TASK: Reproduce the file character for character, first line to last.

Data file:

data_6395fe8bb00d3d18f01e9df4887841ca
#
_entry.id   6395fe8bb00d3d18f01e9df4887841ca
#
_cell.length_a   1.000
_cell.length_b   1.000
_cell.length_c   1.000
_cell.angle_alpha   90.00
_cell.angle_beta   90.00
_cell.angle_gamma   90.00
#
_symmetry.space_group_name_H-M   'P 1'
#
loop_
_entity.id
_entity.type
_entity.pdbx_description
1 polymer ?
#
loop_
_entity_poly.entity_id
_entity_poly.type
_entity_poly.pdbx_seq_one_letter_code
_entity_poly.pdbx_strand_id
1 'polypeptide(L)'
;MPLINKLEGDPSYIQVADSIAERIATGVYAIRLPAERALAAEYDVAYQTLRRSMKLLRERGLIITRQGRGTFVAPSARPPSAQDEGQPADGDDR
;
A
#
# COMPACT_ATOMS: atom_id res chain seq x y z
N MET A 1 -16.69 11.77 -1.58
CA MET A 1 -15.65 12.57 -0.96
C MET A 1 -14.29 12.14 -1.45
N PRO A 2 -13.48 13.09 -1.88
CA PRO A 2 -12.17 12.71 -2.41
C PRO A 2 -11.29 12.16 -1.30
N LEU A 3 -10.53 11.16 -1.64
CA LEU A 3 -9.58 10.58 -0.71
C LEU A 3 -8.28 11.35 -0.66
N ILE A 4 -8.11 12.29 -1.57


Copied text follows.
data_6395fe8bb00d3d18f01e9df4887841ca
#
_entry.id   6395fe8bb00d3d18f01e9df4887841ca
#
_cell.length_a   1.000
_cell.length_b   1.000
_cell.length_c   1.000
_cell.angle_alpha   90.00
_cell.angle_beta   90.00
_cell.angle_gamma   90.00
#
_symmetry.space_group_name_H-M   'P 1'
#
loop_
_entity.id
_entity.type
_entity.pdbx_description
1 polymer ?
#
loop_
_entity_poly.entity_id
_entity_poly.type
_entity_poly.pdbx_seq_one_letter_code
_entity_poly.pdbx_strand_id
1 'polypeptide(L)'
;MPLINKLEGDPSYIQVADSIAERIATGVYAIRLPAERALAAEYDVAYQTLRRSMKLLRERGLIITRQGRGTFVAPSARPPSAQDEGQPADGDDR
;
A
#
# COMPACT_ATOMS: atom_id res chain seq x y z
N MET A 1 -16.69 11.77 -1.58
CA MET A 1 -15.65 12.57 -0.96
C MET A 1 -14.29 12.14 -1.45
N PRO A 2 -13.48 13.09 -1.88
CA PRO A 2 -12.17 12.71 -2.41
C PRO A 2 -11.29 12.16 -1.30
N LEU A 3 -10.53 11.16 -1.64
CA LEU A 3 -9.58 10.58 -0.71
C LEU A 3 -8.28 11.35 -0.66
N ILE A 4 -8.11 12.29 -1.57